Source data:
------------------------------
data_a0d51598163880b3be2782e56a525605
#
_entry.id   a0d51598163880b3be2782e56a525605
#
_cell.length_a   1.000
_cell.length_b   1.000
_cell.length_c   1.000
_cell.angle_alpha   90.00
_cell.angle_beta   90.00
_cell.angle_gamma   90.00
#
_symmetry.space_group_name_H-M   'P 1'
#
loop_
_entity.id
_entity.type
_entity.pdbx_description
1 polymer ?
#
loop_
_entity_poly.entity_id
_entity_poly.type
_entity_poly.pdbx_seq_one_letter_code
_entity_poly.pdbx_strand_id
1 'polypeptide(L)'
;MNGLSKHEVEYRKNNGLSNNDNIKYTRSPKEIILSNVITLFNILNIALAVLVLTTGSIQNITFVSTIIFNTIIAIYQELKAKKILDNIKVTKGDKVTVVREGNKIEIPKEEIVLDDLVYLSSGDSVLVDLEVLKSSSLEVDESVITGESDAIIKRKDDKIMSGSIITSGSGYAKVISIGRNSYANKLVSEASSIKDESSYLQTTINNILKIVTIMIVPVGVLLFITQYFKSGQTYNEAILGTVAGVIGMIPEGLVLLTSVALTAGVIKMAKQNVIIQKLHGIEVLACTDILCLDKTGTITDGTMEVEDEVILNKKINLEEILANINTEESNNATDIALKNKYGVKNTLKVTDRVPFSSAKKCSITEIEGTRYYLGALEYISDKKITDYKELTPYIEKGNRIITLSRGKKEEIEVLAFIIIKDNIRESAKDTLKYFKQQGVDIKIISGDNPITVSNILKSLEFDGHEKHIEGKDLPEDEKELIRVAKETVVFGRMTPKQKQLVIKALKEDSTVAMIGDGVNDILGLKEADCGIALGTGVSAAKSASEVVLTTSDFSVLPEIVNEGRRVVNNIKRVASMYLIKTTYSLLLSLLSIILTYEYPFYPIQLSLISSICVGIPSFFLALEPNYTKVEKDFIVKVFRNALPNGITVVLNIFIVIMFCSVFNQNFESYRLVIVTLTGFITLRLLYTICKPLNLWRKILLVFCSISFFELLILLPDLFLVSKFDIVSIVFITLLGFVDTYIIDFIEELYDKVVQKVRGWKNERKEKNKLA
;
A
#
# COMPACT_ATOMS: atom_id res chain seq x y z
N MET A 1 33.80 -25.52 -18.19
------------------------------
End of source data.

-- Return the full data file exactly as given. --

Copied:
data_a0d51598163880b3be2782e56a525605
#
_entry.id   a0d51598163880b3be2782e56a525605
#
_cell.length_a   1.000
_cell.length_b   1.000
_cell.length_c   1.000
_cell.angle_alpha   90.00
_cell.angle_beta   90.00
_cell.angle_gamma   90.00
#
_symmetry.space_group_name_H-M   'P 1'
#
loop_
_entity.id
_entity.type
_entity.pdbx_description
1 polymer ?
#
loop_
_entity_poly.entity_id
_entity_poly.type
_entity_poly.pdbx_seq_one_letter_code
_entity_poly.pdbx_strand_id
1 'polypeptide(L)'
;MNGLSKHEVEYRKNNGLSNNDNIKYTRSPKEIILSNVITLFNILNIALAVLVLTTGSIQNITFVSTIIFNTIIAIYQELKAKKILDNIKVTKGDKVTVVREGNKIEIPKEEIVLDDLVYLSSGDSVLVDLEVLKSSSLEVDESVITGESDAIIKRKDDKIMSGSIITSGSGYAKVISIGRNSYANKLVSEASSIKDESSYLQTTINNILKIVTIMIVPVGVLLFITQYFKSGQTYNEAILGTVAGVIGMIPEGLVLLTSVALTAGVIKMAKQNVIIQKLHGIEVLACTDILCLDKTGTITDGTMEVEDEVILNKKINLEEILANINTEESNNATDIALKNKYGVKNTLKVTDRVPFSSAKKCSITEIEGTRYYLGALEYISDKKITDYKELTPYIEKGNRIITLSRGKKEEIEVLAFIIIKDNIRESAKDTLKYFKQQGVDIKIISGDNPITVSNILKSLEFDGHEKHIEGKDLPEDEKELIRVAKETVVFGRMTPKQKQLVIKALKEDSTVAMIGDGVNDILGLKEADCGIALGTGVSAAKSASEVVLTTSDFSVLPEIVNEGRRVVNNIKRVASMYLIKTTYSLLLSLLSIILTYEYPFYPIQLSLISSICVGIPSFFLALEPNYTKVEKDFIVKVFRNALPNGITVVLNIFIVIMFCSVFNQNFESYRLVIVTLTGFITLRLLYTICKPLNLWRKILLVFCSISFFELLILLPDLFLVSKFDIVSIVFITLLGFVDTYIIDFIEELYDKVVQKVRGWKNERKEKNKLA
;
A
#
# COMPACT_ATOMS: atom_id res chain seq x y z
N MET A 1 33.80 -25.52 -18.19